3 posts tagged shopping
Dear readers — of which there are, somehow, thousands of you (why?! how?! when!?) — I know you’re all here from idle clicking or to look at photos of my shoes and of skinny girls in absurd dresses or whatever, but this is the stuff I want you to read and want you to talk about — and want to know what you think too. This is important, this is what I actually want you to read and care about and comment and talk about.
And another disclaimer: nothing I’m going to say here is new; everything are ideas expressed by other people as well, often more eloquently, and many of which I’ve posted before — Jenna at Jezebel, the girls at Threadbared, a lot of the wonderful ladies on my blogroll, some of the other commenters at Contexts, some of the lovely folks who also post at TFS — everyone has these ideas, and there is a lot more to be said about it. I’m just getting it out there with how and why I agree.
I am sick and tired of hearing that fashion is stupid, silly, inane, shallow, for girls, a waste of time, consumerist, idiotic, antifeminist, misogynistic, pathetic, etc, etc, ad nauseam, and this is why.
I’m not saying that fashion consumers are “fashion victims” (a sexist and anti-feminist description that implies irrational consumerism); I’m just suggesting that fashion consumers are not only political-sartorial actors but are also market actors whose range of consumer choices are embedded in a larger ethical-economic system that has long produced and managed consumer citizens by moralizing consumption. To celebrate sustainable fashion or inversely to denigrate fast fashion (the term itself inherits all the negative classist associations of fast food) is to forget that these sartorial spheres are stratified across class differences. Eco-fashion is expensive! So are the most coveted “vintage” fashions….. I get that the temporal trajectory and logics of thrift/vintage aren’t the same as Fashion but I’m not convinced that thrift/vintage is the feminist answer to fashion consumption…. That view presumes that Fashion is inherently anti-feminist; it also demands that we have a nostalgic relation to the past.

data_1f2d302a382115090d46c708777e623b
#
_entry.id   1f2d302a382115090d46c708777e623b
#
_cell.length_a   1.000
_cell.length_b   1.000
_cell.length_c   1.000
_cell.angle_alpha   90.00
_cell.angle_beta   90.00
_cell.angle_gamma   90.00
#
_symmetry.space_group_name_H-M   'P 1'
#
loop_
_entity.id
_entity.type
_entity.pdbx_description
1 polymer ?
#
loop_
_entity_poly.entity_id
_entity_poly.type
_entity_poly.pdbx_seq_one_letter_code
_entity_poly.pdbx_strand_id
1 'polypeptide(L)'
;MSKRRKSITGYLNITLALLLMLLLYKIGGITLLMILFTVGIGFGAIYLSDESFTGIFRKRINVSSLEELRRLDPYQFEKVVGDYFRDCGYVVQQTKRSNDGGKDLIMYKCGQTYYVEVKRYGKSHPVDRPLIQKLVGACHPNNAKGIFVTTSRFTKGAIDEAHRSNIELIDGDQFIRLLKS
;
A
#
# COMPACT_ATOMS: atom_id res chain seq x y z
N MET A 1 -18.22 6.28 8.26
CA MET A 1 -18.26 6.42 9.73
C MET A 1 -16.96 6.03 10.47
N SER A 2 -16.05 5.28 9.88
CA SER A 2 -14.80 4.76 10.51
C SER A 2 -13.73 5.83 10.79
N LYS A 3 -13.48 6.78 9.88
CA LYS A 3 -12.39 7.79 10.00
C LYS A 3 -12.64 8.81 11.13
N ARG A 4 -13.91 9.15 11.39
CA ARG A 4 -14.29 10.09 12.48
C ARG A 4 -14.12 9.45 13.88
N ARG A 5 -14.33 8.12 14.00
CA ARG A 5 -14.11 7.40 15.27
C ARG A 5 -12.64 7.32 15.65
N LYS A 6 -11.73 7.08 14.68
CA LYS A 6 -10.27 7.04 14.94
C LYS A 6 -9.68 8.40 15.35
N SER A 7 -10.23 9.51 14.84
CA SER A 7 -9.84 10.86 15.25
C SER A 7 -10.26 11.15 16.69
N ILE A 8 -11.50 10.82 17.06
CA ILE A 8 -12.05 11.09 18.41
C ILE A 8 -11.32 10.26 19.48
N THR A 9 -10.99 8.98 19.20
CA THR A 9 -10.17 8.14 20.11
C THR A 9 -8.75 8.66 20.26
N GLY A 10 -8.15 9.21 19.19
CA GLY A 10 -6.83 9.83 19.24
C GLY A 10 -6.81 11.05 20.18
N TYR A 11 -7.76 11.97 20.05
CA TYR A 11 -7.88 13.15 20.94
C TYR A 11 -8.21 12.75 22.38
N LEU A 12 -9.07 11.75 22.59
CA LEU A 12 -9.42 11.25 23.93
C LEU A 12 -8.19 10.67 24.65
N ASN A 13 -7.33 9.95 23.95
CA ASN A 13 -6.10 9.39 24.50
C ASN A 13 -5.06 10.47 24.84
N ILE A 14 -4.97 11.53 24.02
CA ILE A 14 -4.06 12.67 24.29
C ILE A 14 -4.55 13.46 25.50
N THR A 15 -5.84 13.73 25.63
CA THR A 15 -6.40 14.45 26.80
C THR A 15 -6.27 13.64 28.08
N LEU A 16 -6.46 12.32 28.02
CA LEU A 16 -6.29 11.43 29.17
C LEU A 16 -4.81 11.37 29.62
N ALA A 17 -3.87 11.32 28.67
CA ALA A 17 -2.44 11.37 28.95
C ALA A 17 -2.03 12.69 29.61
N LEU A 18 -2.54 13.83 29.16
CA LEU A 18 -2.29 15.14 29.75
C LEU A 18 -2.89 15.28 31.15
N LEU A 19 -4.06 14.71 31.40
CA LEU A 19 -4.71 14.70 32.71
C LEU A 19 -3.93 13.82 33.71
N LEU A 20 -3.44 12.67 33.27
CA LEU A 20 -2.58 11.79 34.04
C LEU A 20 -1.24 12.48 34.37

— Minh-Ha of Threadbared, from an extremely long and interesting conversation on the politics + motivations of shopping and thrifting. Just in case you too are an asshole who gets off on phrases like “politics of sample sales,” “sartorial-ideological positions,” “commodification of ephemerality” and “valorization of vintage as postmodern historical borderlessness.”